Loving Life in Age-Restricted Leisurevilles
By John Howells, author of <u>Where to Retire</u>. When my wife and I began researching retirement communities, some 20 years ago, we were somewhat puzzled by the concept of age-restricted communities. Since we had always lived in mixed-generation neighborhoods, we quite frankly could not understand why retirees would voluntarily segregate themselves into neighborhoods of same-age neighbors. Recalling our days of raising a family in a traditional suburban neighborhood, we fondly recalled how we enjoyed socializing with our mixed-generation neighbors. Summer block celebrations, backyard barbecues, bridge and poker parties. Also Christmas, New Years, Fourth of July, and a host of other social events were neighborhood celebrations. When new families with children moved in, we quickly made them welcome and have maintained friendships with some for decades afterward. Now, why in the world would retirees shun this pleasant lifestyle?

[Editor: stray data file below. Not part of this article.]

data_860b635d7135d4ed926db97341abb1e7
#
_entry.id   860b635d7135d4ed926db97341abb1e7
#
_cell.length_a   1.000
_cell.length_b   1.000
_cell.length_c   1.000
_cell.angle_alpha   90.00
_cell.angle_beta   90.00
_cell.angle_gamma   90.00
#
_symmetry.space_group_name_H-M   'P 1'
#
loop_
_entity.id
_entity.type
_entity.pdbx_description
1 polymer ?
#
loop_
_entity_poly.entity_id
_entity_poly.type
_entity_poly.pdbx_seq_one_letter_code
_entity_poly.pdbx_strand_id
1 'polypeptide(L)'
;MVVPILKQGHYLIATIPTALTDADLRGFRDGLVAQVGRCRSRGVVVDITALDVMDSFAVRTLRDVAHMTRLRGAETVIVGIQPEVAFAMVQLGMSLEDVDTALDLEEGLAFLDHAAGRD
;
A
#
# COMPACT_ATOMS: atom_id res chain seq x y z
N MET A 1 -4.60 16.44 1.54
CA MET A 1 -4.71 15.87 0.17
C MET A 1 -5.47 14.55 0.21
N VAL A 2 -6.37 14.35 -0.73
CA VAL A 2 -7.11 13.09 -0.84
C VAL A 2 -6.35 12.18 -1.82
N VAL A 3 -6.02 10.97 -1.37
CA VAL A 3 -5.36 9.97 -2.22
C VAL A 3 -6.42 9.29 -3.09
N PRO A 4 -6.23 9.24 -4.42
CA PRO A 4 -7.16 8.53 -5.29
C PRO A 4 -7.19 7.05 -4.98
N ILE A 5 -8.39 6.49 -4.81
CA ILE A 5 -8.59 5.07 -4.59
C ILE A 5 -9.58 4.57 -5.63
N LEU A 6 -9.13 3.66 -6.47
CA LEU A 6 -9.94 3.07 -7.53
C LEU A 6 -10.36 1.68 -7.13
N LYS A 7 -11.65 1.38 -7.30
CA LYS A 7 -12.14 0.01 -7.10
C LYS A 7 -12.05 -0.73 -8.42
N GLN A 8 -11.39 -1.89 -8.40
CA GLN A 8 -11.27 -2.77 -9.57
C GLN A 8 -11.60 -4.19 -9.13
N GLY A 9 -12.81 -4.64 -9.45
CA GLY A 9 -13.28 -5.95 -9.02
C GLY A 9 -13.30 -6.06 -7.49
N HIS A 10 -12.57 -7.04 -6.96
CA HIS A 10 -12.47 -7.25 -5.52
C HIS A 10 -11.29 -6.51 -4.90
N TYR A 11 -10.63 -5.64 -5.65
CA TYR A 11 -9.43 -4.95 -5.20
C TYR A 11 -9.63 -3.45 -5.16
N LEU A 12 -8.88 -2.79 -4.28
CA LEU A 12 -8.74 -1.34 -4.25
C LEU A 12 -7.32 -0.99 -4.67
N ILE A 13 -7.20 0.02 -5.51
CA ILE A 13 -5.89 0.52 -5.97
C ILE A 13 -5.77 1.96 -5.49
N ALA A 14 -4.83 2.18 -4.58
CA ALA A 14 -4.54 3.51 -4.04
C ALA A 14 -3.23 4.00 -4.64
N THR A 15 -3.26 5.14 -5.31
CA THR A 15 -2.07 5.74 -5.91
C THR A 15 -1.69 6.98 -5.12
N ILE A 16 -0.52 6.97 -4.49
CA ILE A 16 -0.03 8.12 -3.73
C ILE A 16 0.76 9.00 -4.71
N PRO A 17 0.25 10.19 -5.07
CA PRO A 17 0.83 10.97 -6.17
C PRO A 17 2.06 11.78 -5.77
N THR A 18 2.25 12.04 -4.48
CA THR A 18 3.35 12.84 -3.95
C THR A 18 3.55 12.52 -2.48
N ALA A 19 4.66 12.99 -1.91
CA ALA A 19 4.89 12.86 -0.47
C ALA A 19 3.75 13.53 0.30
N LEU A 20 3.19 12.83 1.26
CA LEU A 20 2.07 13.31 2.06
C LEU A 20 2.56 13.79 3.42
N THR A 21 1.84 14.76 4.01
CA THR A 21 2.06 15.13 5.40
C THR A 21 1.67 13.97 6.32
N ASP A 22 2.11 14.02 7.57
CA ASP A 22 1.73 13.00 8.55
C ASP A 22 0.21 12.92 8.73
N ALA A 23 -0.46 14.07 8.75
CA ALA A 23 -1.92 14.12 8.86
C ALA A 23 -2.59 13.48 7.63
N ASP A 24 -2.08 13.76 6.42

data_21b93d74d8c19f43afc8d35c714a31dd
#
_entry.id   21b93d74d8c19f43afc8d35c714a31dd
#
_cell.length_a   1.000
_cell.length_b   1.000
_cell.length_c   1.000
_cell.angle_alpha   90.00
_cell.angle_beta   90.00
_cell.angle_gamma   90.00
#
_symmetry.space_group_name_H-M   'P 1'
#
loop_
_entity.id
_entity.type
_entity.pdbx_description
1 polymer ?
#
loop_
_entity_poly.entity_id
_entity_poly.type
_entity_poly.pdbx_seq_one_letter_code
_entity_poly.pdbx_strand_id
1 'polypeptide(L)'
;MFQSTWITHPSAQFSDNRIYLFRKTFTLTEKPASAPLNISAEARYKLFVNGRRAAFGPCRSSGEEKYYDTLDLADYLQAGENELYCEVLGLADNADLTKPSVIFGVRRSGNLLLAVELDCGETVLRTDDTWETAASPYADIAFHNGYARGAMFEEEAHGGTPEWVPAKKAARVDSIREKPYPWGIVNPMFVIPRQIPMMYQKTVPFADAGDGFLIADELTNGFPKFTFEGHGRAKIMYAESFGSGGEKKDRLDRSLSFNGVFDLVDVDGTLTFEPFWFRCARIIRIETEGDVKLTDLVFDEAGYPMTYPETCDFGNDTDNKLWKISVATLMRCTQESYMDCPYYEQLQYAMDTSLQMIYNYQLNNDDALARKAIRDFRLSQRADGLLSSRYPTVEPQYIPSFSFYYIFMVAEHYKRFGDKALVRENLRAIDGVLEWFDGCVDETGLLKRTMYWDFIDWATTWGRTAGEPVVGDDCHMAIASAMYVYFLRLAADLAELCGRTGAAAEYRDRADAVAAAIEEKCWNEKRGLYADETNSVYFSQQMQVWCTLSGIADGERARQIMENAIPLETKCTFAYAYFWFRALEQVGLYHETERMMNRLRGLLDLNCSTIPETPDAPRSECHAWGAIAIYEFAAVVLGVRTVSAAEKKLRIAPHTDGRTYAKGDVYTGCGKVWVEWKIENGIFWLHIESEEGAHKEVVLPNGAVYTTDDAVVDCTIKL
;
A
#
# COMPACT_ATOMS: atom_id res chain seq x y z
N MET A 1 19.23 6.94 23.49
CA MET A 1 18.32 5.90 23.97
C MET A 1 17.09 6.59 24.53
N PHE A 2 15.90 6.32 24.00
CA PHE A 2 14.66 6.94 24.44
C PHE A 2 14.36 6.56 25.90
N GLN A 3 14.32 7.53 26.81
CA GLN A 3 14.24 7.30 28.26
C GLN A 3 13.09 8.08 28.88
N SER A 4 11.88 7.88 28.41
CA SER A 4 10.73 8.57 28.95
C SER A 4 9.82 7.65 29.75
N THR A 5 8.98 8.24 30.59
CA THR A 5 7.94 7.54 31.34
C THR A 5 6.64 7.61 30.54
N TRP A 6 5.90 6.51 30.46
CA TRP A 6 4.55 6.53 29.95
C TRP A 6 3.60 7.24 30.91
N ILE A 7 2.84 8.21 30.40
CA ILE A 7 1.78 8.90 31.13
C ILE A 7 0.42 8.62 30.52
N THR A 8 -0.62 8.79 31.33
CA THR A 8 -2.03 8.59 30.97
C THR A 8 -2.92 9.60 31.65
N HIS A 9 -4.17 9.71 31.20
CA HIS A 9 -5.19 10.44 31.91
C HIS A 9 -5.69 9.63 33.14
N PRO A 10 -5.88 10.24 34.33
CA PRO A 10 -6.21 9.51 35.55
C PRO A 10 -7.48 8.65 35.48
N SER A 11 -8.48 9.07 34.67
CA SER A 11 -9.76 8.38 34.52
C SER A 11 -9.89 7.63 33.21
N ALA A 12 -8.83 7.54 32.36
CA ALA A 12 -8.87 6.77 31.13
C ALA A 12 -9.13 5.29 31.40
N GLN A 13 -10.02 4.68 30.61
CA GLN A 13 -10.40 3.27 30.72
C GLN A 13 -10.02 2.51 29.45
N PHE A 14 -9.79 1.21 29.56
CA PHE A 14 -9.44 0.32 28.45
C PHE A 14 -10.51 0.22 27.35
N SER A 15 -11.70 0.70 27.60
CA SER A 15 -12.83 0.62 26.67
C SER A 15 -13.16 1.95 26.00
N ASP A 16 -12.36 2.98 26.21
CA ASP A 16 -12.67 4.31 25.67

Why Are Florida Retirees Moving to North Carolina?
Whereas many retirees in earlier decades sought a quiet retirement in warm areas along the ocean such as Florida, a growing number of today's retirees are seeking places that offer four-season climates, continuing education, and proximity to cultural and recreational attractions. As a result, North Carolina has emerged as a logical choice for much of the 55+ crowd - both retired and non-retired.